Your Next Work Truck

Truck manufacturers are seeing a lot of interest in trucks that fulfill both personal and professional needs. In addition, remodelers are looking for good towing capability and hauling capacity — the main reason they buy trucks. They’re also looking for interior amenities like media capabilities, sound systems, navigation systems and the ability to integrate their existing audio equipment into the mix. In some cases, buyers are looking for options that promise enhanced off-road capability or, conversely, enhanced street performance. Overall, though, truck shoppers are seriously concerned with value.

Manufacturers are striving to match the demands of truck buyers with their latest model offerings, keeping in mind that some buyers want a vehicle that can serve both their personal recreational needs and work-related purposes. These buyers may not have a lot of discretionary income, so they want to make their dollars go as far as possible. For these buyers, truck makers are offering packages that satisfy basic needs, offer some amenities, but keep extra-cost items to a minimum.
Other buyers may have a little extra cash to spend, but they’re still concerned about paying a fair price for conveniences and features.

“I think remodelers are asking for pretty much what they have always been asking for — the capabilities that pickups provide for contractors, like the payload, the towing, and the flexibility of the cab and box configuration,” says Tony Truelove, marketing manager for the Chevy Silverado. “Some guys want a long box and some guys want the secure lockability of crew cabs. We haven’t seen significant change in option penetrations or cab configurations over the last couple of years.”

If you look at the pickup truck market as a whole, about two-thirds are light-duty trucks, and the other one-third of the market is heavy duty trucks. Brian Rathsburg, Ford F-Series SuperDuty marketing manager, says the heavy-duty person is looking for three things. First, in general, is the improved capability in towing and payload plus the ability to go off-road if they are in a construction market. The second one is a constant interest in the improved fuel economy, especially in the diesel subsection of the heavy-duty market. That’s about 60 percent of the buyers. The third trend is improvement to technology and that’s basically to make their lives easier and efficient.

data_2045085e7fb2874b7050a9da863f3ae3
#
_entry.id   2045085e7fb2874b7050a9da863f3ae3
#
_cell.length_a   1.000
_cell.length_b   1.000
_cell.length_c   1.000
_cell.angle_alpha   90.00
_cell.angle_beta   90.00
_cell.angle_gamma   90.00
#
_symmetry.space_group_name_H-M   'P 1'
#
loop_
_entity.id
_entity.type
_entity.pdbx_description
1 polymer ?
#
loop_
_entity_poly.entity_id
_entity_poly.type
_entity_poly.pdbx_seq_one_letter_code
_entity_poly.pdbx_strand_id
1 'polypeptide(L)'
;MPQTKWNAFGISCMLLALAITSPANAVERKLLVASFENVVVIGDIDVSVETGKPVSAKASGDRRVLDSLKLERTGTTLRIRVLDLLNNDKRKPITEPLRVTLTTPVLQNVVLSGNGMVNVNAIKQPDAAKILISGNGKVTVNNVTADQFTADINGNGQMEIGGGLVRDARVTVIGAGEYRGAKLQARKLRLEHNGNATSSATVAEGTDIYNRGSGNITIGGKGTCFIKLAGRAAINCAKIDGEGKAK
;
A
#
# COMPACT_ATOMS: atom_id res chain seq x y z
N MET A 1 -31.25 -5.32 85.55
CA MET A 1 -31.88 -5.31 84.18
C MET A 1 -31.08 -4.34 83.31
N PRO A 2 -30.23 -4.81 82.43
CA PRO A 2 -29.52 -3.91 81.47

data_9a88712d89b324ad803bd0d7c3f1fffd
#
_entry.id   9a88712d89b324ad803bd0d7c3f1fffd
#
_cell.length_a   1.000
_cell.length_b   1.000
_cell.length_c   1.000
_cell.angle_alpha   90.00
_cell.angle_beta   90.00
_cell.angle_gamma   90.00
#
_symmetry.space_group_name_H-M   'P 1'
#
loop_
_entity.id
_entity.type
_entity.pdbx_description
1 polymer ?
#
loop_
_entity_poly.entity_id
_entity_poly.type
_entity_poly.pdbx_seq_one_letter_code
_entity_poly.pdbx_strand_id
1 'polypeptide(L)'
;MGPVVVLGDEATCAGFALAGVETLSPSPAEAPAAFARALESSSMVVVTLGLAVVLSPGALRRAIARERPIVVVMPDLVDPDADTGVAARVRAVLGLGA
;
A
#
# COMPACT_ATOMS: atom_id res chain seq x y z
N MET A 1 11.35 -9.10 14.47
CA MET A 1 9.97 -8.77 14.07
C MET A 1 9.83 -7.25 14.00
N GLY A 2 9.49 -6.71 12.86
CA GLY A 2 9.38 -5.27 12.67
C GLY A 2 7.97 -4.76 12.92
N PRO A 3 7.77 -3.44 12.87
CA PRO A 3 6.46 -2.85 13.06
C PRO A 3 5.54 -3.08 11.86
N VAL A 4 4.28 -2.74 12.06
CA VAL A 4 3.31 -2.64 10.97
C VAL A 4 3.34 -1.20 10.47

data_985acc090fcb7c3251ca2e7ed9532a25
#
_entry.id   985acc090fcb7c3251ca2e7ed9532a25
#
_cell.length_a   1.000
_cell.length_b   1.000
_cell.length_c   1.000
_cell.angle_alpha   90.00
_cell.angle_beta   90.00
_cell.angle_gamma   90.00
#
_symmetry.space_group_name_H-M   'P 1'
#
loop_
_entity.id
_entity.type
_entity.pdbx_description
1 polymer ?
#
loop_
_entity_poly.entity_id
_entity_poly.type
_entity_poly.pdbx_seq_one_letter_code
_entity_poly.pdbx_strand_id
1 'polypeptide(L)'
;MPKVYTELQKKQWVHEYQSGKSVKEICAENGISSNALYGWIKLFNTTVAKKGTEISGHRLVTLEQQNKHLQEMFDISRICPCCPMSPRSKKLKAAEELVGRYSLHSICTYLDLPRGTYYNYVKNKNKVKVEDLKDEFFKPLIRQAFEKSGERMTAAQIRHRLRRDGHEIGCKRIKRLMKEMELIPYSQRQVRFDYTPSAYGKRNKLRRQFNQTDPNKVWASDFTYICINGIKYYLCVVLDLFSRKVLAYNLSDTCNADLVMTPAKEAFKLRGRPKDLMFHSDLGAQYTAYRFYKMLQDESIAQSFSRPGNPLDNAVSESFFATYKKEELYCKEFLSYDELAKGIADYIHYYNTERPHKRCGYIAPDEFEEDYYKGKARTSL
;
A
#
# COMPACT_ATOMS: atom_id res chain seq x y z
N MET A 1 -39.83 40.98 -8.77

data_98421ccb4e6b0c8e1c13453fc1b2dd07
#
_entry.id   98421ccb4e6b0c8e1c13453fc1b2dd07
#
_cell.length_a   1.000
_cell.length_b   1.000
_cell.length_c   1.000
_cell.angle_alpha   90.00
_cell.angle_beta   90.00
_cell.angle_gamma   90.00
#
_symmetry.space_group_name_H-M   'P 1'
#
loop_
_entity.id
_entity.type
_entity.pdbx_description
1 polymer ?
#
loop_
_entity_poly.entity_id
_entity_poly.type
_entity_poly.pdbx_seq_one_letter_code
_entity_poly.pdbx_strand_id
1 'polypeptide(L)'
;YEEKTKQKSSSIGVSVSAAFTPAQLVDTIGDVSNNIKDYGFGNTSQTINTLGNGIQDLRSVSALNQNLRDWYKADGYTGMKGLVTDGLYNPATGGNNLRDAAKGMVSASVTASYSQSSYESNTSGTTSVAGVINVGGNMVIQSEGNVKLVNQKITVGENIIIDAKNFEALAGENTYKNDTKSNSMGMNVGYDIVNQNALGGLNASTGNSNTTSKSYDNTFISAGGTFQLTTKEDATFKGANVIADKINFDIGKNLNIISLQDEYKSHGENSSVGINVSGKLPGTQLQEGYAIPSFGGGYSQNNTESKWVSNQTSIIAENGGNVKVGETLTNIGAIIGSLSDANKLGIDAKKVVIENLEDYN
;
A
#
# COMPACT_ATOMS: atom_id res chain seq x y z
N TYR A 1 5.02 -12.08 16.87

“Their truck is also their mobile office,” says Rathsburg. “They’re living in it, they’re operating out of it, and anything that technology can do to make their lives more efficient inside the truck is important to them.”

New offerings

The biggest news with Ford Trucks is its all-new 2011 F-Series SuperDuty. Going on sale in the spring, it highlights the brand-new Ford-built powertrains, and it speaks to that first trend of customers wanting improved capability. For the first time ever, Ford will be building its own all-new gas and diesel engines and Ford built and designed six-speed transmission. Although performance numbers will be available closer to the launch, it expects class-leading performance in terms of the key attributes of towing, payload and fuel economy.

For the 2010 Silverado, GM focused its improvements in a couple of areas — fuel economy and safety. Last year Chevy had the segment-tying leadership of 21 mpg. This year it was able to improve that through the use of a 3.08 rear axle ratio, a six-speed transmission and a fuel saver mode in its active fuel management system which actually shuts down four cylinders when not needed, plus a 5.3-liter V-8. These changes get the Silverado up to 22 mpg. In the areas of safety, it introduced seat-mounted air bags for the front driver and passenger seats and made the roof rail mounted air bags standard, increasing crash ratings and overall occupancy safety.

On the Toyota Tundra, the big story is really twofold. First the addition of the new 4.6 liter V-8, replacing the 4.7 liter V-8 was the most significant change. The reason for the significance is the great amount of horsepower, 310 hp, and increased fuel economy. So with the 4.6-liter V-8 it still has the ability to tow 7,000, 8,000 or even 9,000 lbs. There also was the addition of the Work Truck Package, which comes on a regular cab, long bed, in both 4x2 and 4x4. It has things like a heavy-duty vinyl bench seat, rubber flooring, black instrument panel, black outside mirrors, and deletes some of the convenience items to make it a more practical work application.